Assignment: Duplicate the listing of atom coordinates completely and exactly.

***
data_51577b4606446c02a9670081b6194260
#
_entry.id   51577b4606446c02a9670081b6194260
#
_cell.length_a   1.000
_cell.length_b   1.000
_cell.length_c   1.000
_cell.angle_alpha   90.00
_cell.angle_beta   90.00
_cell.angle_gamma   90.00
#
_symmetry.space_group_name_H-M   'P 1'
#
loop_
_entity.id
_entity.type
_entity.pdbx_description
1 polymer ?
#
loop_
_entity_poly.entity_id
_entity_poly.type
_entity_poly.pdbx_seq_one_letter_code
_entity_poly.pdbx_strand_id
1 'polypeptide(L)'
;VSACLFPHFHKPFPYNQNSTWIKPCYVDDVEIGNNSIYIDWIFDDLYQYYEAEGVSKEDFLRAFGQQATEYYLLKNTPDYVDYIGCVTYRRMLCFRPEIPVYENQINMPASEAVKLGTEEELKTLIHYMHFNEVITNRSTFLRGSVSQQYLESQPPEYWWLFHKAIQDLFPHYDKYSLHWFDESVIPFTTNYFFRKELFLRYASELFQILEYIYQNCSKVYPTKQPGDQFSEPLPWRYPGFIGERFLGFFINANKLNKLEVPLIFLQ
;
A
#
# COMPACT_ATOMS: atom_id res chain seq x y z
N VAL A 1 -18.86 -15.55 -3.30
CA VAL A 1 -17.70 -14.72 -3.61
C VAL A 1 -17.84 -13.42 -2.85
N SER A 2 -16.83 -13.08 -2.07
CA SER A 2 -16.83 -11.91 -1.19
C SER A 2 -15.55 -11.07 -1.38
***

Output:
data_51577b4606446c02a9670081b6194260
#
_entry.id   51577b4606446c02a9670081b6194260
#
_cell.length_a   1.000
_cell.length_b   1.000
_cell.length_c   1.000
_cell.angle_alpha   90.00
_cell.angle_beta   90.00
_cell.angle_gamma   90.00
#
_symmetry.space_group_name_H-M   'P 1'
#
loop_
_entity.id
_entity.type
_entity.pdbx_description
1 polymer ?
#
loop_
_entity_poly.entity_id
_entity_poly.type
_entity_poly.pdbx_seq_one_letter_code
_entity_poly.pdbx_strand_id
1 'polypeptide(L)'
;VSACLFPHFHKPFPYNQNSTWIKPCYVDDVEIGNNSIYIDWIFDDLYQYYEAEGVSKEDFLRAFGQQATEYYLLKNTPDYVDYIGCVTYRRMLCFRPEIPVYENQINMPASEAVKLGTEEELKTLIHYMHFNEVITNRSTFLRGSVSQQYLESQPPEYWWLFHKAIQDLFPHYDKYSLHWFDESVIPFTTNYFFRKELFLRYASELFQILEYIYQNCSKVYPTKQPGDQFSEPLPWRYPGFIGERFLGFFINANKLNKLEVPLIFLQ
;
A
#
# COMPACT_ATOMS: atom_id res chain seq x y z
N VAL A 1 -18.86 -15.55 -3.30
CA VAL A 1 -17.70 -14.72 -3.61
C VAL A 1 -17.84 -13.42 -2.85
N SER A 2 -16.83 -13.08 -2.07
CA SER A 2 -16.83 -11.91 -1.19
C SER A 2 -15.55 -11.07 -1.38